The Possibility of Federal Bankruptcy
February 10, 1997
A new report from the U.S. Treasury Department provides fresh ammunition for both opponents and proponents of a balanced budget amendment to the Constitution. The Consolidated Financial Statement of the United States Government for Fiscal Year 1995 contains a wealth of fiscal data that appear nowhere else. It presents a more complete picture of the government's financial position than the budget because it looks at the government's total assets and liabilities.
The report shows that as of September 30, 1995 the U.S. Government had a negative net worth of $4.5 trillion, an increase of over $500 billion from the year before.
Supporters of the balanced budget amendment will see this report as confirming their worst fears about out-of-control debt. With the federal government's total liabilities at $5.8 trillion, restraining the growth of debt by eliminating annual budget deficits is clearly essential to getting the government's financial house in order. On the other hand, opponents of the amendment can say that as important as the debt is, there are many other factors affecting the government's net worth that would be unaffected by a balanced budget amendment.
Indeed, both positions are correct.
- In fiscal year 1995 the public debt -- the bonds sold by the Treasury Department to cover the budget deficit -- was 62 percent of the federal government's total liabilities.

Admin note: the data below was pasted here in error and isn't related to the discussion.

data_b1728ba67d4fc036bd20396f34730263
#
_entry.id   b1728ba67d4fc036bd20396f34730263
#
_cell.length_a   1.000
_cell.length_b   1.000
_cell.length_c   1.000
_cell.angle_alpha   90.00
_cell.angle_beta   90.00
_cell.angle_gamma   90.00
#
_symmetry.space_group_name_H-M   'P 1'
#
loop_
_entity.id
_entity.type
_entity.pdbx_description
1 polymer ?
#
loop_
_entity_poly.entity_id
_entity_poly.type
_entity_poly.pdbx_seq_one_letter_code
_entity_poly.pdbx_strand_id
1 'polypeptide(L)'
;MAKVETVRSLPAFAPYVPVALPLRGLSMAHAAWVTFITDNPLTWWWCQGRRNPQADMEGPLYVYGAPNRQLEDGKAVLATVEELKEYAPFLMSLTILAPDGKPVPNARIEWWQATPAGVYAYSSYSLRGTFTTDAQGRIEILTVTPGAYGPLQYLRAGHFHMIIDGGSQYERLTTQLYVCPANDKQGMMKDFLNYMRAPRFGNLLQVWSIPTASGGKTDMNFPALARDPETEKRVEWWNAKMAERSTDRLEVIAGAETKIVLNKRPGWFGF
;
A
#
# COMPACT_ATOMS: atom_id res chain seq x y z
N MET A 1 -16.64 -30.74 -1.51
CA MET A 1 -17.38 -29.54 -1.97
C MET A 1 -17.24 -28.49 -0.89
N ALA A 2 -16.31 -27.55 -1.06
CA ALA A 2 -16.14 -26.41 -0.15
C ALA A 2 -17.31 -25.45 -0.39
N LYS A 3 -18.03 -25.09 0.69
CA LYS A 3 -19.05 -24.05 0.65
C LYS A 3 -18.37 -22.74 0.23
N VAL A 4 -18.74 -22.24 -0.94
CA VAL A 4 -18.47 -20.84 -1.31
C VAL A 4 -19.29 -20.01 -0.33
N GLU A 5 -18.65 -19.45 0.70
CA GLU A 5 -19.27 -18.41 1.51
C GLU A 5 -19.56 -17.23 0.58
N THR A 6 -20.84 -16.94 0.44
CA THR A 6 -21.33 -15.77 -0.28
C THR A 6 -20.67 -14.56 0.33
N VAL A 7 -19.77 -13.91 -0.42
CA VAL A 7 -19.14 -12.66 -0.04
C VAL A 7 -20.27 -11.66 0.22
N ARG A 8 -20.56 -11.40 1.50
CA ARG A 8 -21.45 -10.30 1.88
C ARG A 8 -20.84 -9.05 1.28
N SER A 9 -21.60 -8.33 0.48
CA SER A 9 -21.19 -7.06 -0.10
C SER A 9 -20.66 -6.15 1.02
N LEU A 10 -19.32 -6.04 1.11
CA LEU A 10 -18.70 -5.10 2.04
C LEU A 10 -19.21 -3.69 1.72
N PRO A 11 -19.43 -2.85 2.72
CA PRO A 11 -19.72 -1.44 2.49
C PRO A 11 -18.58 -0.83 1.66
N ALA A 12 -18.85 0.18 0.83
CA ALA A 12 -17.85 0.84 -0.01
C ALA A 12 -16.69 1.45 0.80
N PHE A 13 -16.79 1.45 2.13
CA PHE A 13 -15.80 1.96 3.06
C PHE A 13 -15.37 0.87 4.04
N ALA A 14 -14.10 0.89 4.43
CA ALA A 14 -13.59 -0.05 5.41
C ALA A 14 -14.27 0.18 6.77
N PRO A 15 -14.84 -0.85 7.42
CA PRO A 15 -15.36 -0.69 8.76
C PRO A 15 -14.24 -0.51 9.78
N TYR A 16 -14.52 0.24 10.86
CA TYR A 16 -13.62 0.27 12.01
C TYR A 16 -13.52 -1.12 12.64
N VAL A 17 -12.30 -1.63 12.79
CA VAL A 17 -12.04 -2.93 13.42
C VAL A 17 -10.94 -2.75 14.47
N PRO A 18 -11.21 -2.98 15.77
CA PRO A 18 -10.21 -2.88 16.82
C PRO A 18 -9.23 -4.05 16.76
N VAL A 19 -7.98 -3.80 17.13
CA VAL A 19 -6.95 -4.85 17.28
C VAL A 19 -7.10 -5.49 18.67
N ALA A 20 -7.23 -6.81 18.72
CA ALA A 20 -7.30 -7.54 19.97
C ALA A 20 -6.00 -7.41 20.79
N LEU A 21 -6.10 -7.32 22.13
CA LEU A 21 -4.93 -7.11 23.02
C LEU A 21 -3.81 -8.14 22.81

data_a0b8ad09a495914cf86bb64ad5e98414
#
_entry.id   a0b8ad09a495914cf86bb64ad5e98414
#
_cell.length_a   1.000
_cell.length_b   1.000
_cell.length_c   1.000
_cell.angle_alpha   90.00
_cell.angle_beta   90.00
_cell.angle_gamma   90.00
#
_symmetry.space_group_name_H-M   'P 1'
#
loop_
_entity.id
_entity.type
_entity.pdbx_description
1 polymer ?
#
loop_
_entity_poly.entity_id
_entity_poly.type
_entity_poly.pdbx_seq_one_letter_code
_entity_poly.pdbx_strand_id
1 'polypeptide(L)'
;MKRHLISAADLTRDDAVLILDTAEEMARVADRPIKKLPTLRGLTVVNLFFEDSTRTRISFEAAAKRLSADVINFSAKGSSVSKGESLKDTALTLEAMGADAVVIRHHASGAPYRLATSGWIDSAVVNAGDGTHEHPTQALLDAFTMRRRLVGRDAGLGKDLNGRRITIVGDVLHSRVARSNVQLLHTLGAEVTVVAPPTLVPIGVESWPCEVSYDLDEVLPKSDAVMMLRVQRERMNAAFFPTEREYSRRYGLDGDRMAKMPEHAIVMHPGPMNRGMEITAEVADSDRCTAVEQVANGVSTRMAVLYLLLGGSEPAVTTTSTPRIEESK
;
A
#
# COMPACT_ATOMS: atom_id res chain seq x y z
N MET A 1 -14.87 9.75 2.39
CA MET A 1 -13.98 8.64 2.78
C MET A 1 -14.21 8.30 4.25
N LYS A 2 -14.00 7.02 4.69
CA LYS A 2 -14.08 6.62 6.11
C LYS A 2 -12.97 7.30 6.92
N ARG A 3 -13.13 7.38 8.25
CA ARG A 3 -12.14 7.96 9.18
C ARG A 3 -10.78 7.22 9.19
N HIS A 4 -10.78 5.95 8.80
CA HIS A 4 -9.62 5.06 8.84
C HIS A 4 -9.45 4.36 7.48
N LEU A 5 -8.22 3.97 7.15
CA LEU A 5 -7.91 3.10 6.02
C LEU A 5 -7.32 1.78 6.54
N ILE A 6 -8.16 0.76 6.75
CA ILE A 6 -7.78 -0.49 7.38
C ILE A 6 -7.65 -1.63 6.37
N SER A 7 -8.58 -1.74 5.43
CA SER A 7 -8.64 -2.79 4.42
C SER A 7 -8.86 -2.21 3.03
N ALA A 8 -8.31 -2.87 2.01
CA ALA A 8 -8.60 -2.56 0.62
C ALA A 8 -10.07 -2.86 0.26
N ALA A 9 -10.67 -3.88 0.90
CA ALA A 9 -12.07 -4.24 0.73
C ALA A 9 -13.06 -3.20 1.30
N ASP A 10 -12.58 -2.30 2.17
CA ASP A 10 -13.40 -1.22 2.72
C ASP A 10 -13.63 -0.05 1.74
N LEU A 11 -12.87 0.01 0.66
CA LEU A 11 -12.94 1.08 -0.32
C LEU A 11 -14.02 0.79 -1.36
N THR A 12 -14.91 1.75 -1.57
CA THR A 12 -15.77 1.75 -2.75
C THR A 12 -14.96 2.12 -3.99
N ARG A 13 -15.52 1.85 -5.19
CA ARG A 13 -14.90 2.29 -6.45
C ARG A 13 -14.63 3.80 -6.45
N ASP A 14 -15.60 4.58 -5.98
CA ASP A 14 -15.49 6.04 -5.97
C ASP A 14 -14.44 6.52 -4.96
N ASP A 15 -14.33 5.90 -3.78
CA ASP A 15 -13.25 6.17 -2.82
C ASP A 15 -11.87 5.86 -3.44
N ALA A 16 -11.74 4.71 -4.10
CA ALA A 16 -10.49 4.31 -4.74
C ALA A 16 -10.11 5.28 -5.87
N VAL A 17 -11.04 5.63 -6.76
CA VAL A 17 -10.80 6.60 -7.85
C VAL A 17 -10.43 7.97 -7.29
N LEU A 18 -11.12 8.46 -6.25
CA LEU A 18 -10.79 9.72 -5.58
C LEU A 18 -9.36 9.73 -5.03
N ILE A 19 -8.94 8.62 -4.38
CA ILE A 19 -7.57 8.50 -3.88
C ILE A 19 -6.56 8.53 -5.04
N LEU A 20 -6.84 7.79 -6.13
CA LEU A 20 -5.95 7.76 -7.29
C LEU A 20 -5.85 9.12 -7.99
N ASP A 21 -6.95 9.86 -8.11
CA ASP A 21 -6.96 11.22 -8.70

- However, the biggest increase came from miscellaneous liabilities incurred by various departments.
- For example, in recent years the Defense and Energy departments have listed tens of billions of dollars in liabilities for environmental and nuclear power plant cleanups.
- While the public debt rose by $171 billion between 1994 and 1995, the Treasury's listing of "other liabilities" increased by $174 billion.
Another important contributor to the big decline in the government's net worth in 1995 was a drop in the value of its assets.
- According to the Treasury, the federal government's total assets fell by more than $53 billion in 1995.
- This appears to have been largely due to a $73 billion fall in the value of the government's property, plant and equipment.
"When national debts have once been accumulated to a certain degree," Adam Smith wrote in The Wealth of Nations, "there is scarce, I believe, a single instance of their having been fairly and completely paid. The liberation of the public revenue, if it has ever been brought about at all, has always been brought about by a bankruptcy; sometimes by an avowed one, but always by a real one." According to the Treasury, we are closer to that day than we thought.
Source: Bruce Bartlett, Senior Fellow, National Center for Policy Analysis, February 10, 1997.
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